As part of my thesis, I'm looking at the atmospheric and landscape effects of the 2018 wildfire in the Algarve. As part of the process, I want to estimate total biomass loss so I have classified two Landsat 8 images (pre and post-fire, 5 and 6 classes respectively) and performed a land cover change analysis using SCP plugin. I'm still fairly new to QGIS/remote sensing so am struggling to understand the output from the change detection and how I can produce a layer showing classes which have changed/calculating total biomass loss from the vegetation classes.

Dialog box Change Detection Change detection output

  • The key to understanding the 'change raster' is that you have a 'before raster' with 6 classes and a 'after raster' with 7. Now 6 * 7 = 42, which is the number of classes in your 'change raster'. As such, each of the classes in your 'change raster' corresponds to a combination of classes between 'before' and 'after'. Now you just need to spend time identifying which number in the 'change raster' corresponds to which pair of input classes. – Mikkel Lydholm Rasmussen Jul 18 '19 at 10:43

How to calculate change in total biomass

Use a spreadsheet to make the following calculations.

  1. Assign a biomass per square meter value to each landcover category. These are the fundamental assumptions on which your analysis is based, so they need to be the best estimates you can make. If your biomass per square meter values aren't reasonable, then your final calculated change in total biomass results will be equally unreasonable. Since you're doing a thesis on this topic, I assume you have enough information and knowledge to make this estimate. If not, that should probably be an entire separate question.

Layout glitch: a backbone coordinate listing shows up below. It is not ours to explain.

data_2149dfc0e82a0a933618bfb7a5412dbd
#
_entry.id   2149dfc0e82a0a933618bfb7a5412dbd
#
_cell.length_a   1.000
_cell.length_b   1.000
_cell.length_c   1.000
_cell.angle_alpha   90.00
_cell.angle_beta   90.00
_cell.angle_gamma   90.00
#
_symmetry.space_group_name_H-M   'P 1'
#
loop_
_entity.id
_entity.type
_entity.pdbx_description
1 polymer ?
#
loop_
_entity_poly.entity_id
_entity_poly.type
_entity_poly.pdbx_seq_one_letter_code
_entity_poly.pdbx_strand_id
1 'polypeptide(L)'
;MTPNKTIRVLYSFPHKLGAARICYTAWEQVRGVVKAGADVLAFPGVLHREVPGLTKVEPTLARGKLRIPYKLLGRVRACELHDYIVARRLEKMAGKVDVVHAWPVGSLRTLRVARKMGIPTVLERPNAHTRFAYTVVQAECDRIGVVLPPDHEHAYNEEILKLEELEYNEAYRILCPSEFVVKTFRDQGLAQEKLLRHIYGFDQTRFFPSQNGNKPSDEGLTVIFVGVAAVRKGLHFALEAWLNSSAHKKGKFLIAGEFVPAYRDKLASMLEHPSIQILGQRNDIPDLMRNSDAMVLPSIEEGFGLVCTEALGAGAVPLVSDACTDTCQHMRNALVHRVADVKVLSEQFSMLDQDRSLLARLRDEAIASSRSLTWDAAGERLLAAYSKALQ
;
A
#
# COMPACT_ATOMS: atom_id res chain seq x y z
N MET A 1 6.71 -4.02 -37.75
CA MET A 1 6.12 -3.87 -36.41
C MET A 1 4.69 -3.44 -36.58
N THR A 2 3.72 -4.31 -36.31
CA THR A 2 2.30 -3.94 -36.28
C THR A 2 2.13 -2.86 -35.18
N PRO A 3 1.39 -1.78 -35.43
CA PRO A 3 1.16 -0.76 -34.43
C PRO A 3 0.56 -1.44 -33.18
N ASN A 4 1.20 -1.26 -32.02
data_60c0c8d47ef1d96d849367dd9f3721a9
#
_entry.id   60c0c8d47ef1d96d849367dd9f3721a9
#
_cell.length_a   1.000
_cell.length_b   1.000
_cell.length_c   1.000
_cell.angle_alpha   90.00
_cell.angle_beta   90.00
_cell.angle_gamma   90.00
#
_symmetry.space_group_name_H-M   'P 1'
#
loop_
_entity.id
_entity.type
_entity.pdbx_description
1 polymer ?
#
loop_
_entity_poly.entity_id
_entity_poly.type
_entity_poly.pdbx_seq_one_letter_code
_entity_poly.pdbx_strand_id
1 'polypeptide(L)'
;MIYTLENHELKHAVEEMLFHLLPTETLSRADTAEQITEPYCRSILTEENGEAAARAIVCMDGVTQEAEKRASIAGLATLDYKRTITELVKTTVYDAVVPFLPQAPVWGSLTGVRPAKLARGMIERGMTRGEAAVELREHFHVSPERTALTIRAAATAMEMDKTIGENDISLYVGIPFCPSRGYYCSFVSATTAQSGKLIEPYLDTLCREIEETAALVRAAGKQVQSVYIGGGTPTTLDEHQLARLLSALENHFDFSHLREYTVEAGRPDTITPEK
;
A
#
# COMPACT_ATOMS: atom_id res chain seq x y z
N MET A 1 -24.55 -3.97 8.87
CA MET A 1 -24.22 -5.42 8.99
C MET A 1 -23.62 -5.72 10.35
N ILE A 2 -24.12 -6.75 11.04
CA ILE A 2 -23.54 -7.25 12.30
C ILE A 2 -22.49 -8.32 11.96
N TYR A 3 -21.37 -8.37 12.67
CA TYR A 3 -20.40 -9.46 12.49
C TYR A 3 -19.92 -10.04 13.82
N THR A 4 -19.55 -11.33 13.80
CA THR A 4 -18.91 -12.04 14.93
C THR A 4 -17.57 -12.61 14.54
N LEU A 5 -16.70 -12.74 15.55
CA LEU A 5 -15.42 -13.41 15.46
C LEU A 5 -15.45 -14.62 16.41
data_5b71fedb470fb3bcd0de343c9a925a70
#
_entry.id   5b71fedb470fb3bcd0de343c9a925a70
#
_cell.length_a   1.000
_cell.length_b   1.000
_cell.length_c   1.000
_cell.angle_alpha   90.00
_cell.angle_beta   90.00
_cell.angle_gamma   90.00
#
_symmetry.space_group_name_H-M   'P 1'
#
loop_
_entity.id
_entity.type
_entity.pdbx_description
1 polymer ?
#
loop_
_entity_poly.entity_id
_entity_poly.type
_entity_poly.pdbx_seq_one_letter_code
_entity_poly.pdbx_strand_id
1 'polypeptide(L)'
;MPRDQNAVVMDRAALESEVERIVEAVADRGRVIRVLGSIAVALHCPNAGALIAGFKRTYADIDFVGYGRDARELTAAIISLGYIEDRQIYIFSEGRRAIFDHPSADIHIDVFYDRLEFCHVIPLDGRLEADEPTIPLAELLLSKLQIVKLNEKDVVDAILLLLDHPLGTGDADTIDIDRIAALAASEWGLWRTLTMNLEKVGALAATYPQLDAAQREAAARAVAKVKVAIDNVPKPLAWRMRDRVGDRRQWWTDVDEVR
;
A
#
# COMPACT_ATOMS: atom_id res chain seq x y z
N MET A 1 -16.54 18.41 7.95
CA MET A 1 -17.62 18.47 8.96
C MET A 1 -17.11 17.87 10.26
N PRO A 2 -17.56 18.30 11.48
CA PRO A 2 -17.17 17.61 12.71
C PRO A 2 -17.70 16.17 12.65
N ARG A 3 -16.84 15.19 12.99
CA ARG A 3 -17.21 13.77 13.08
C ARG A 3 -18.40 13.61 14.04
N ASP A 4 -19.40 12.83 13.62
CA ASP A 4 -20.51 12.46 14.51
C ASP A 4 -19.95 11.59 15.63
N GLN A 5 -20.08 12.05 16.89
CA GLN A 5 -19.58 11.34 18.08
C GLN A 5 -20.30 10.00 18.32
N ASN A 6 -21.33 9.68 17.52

2. For the pre-fire raster, multiply biomass per square meter by the area (in square meters) of that landcover type. This gives you total biomass in landcover type 1, total biomass in landcover type 2 etc. Repeat for the post-fire raster.
  3. Add up the total pre-fire biomass in landcover type x values calculated in step two. Repeat for post-fire values. This gives you total biomass pre-fire and total biomass post-fire.
  4. Subtract total biomass pre-fire from total biomass post-fire. This gives you change in total biomass.
| improve this answer | |

have a look at this:


choose singleband pseudocolor for your percentage band.

| improve this answer | |

Not the answer you're looking for? Browse other questions tagged or ask your own question.